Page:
The rules, under the Forest Conservation Act (FCA), 1980, specify conditions for development projects seeking forest lands. They are used by the Union government whenever a public or private entity wants to cut down forests to set up a mining or infrastructure project, to evaluate proposals at two stages of clearance.
In October 2022, four months after the rules were notified, NCST chairperson Harsh Chouhan sent a letter to Union environment minister Bhupendra Yadav asking the minister to put the rules on hold, as they violate the FRA. But the ministry ignored the commission’s request. In the same letter, the commission had also rejected the defence of the new rules provided by the tribal ministry in parliament.
“The current rules have done away with the requirement of seeking consent altogether and have left the process of recognition of rights to be carried out after Stage 1 clearance or even Stage 2 clearance,” stated Chouhan in his letter.
The chairperson also stated that the rules have done away with the “consent clause” specified in the previous rules.
The previous rules notified in 2014 and 2017 mandate that the authorities should recognise forest and land ownership rights of forest dwellers under the FRA and also obtain the approval of gram sabhas before approving ‘Stage 1 clearance’ for proposals seeking diversion of forest lands.
Around the same time, in August 2022, the commission also formed a working group – which includes members of the civil society – to examine the implementation of the FRA.
Where it all started
The main petitioners in the case include three wildlife advocacy groups, Wildlife First Trustee, Nature Conservation Society and Tiger Research and Conservation Trust. These groups filed a petition in the Supreme Court in 2008 questioning the constitutional validity of the FRA. The non-profits urged the court to re-examine the rights granted under the law.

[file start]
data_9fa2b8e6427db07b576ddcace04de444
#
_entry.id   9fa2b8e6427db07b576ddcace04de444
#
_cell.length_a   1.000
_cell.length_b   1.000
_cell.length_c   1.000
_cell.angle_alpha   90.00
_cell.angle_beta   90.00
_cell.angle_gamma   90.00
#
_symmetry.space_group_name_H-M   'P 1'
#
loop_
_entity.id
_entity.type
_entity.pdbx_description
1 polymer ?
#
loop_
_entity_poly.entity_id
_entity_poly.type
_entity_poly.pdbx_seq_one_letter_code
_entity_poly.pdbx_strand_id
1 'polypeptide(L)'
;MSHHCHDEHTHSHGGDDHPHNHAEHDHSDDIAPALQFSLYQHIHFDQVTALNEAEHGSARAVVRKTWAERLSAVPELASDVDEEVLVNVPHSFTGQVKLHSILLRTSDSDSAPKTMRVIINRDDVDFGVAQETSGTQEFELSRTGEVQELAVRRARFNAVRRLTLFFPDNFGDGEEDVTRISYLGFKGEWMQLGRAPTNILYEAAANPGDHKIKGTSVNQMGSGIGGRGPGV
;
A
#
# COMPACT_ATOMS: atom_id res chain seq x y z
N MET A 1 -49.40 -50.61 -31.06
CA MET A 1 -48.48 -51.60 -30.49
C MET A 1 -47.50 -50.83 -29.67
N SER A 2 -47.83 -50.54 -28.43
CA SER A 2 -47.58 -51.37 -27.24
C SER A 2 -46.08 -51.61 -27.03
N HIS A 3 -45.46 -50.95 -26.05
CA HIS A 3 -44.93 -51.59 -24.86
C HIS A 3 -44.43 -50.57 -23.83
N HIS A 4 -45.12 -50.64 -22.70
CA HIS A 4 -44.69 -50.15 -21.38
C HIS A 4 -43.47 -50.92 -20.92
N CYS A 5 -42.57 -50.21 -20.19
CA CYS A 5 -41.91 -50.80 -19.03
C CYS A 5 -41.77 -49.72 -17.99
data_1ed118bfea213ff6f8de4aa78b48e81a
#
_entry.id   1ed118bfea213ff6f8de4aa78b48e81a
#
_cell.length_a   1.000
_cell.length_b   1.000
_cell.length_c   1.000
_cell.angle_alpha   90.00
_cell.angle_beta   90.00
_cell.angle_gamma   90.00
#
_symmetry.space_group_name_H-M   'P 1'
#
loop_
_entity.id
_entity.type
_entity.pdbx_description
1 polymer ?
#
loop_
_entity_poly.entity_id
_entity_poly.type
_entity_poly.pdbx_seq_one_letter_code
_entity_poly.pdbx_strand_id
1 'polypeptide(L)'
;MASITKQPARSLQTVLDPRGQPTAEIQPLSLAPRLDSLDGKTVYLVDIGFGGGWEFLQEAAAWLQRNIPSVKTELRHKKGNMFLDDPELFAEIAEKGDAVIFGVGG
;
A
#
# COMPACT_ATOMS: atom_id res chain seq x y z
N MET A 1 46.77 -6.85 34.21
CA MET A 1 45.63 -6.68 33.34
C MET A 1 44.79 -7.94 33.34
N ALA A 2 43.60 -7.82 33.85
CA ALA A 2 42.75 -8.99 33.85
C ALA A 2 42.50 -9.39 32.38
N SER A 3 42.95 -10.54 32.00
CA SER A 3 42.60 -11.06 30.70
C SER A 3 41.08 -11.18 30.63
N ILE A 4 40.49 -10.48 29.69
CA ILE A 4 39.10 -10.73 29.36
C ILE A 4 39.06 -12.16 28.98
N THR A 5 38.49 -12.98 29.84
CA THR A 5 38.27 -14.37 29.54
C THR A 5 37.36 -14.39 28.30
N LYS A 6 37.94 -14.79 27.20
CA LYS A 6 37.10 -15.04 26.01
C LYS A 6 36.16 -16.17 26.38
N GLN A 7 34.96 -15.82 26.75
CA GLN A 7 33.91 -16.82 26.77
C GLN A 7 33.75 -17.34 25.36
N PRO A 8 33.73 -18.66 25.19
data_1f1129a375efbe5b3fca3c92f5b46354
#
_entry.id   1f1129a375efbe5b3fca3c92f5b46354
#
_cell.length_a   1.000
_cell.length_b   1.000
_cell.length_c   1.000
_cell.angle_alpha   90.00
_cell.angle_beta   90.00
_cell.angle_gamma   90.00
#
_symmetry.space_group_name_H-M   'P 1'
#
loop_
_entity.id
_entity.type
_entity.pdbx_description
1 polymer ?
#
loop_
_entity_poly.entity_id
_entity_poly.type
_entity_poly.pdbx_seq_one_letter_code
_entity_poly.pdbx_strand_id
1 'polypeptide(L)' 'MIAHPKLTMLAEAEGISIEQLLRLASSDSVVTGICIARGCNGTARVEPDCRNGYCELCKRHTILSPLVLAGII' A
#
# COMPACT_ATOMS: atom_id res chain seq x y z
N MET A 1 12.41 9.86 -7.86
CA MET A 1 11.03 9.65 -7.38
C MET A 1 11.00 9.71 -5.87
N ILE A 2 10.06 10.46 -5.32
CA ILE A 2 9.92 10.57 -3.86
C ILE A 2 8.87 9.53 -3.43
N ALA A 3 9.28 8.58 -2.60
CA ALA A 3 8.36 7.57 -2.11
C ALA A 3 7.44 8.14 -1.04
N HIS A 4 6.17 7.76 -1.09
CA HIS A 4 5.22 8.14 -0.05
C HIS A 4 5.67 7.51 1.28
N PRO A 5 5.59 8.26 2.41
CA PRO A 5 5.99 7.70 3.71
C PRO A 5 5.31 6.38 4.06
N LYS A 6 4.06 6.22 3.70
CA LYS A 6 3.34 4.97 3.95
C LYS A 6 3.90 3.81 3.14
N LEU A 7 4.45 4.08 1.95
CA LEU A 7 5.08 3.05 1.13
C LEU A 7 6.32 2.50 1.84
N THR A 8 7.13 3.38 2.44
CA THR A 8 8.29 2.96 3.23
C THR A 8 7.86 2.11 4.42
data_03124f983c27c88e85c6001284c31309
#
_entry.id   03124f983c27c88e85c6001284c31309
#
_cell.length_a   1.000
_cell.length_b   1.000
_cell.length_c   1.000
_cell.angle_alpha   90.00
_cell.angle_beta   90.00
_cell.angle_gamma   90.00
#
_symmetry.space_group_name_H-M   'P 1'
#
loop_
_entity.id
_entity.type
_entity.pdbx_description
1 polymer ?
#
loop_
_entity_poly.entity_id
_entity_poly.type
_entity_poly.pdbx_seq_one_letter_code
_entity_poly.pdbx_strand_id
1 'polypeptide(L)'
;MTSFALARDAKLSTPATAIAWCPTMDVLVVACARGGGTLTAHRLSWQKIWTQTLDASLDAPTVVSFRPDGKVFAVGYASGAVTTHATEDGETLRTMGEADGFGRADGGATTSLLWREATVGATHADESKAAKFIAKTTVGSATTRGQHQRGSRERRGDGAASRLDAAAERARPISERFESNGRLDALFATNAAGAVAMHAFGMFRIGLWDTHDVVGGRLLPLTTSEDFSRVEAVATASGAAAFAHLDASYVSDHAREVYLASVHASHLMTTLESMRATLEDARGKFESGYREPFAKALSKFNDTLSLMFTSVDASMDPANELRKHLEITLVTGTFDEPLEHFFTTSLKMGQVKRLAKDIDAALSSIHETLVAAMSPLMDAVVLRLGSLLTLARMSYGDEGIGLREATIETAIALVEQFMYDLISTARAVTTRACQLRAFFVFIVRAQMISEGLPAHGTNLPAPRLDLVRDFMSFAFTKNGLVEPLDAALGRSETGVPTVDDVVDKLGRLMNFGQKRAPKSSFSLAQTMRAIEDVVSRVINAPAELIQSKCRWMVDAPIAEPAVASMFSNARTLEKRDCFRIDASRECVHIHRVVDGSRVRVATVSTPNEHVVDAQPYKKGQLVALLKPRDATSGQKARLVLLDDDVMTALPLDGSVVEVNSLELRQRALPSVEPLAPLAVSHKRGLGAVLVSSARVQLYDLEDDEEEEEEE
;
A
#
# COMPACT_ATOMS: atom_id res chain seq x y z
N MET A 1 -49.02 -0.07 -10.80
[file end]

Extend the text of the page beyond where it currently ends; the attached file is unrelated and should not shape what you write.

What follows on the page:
The Union environment ministry, tribal ministry and all state and union territory governments are respondents in the case.
Since August 2008, the apex court has passed 81 orders in relation to this case. While hearing the same case, in a turn of events, the apex court on February 13, 2019 directed states to evict people from forest lands whose claims were rejected. It was estimated then that almost 17 lakh individuals would have been evicted across the country. The order, however, was stayed within two weeks after the intervention of the tribal ministry, which highlighted gaps in the rejection process adopted by different states.
Since then, the court has sent about 240 notices to state chief secretaries asking them to submit affidavits with details on the status of FRA implementation.
With the COVID-19 pandemic and resultant lockdowns, no hearing was held between January 22, 2020 and September 13, 2022.
What we know about FRA implementation
According to tribal ministry data, at the end of November 2022, of the total 42,97,245 individual claims for land titles filed at gram sabhas across 21 states, about 50% received land titles and 39% claims were rejected, while the remaining claims are still pending at various levels of scrutiny.
Similarly, of the total 1,69,372 claims filed seeking community forest rights, titles were distributed to 61% communities, while 24% got rejected and 15% claims remain pending.
The tribal ministry claims that ownership of about 68 lakh hectares of land has been given to forest-dwelling households and communities under the FRA.
However, not every state processes such claims or furnishes clean data. In the northeastern states of Arunachal Pradesh, Manipur, Meghalaya, Mizoram, Nagaland and Sikkim, no forest rights claims get filed as a majority of the forests, the states claim, are already under the possession of tribal communities.
In states like Haryana, the government maintains that there are no tribal and forest dwelling communities in the state. In states like Assam and Bihar, governments have failed to furnish accurate data on the extent of land distributed under FRA.
Prudhviraj Rupavath is a researcher on land and forest governance at Land Conflict Watch, an independent network of researchers studying land conflicts, climate change and natural resource governance in India.
Edited by Jahnavi Sen.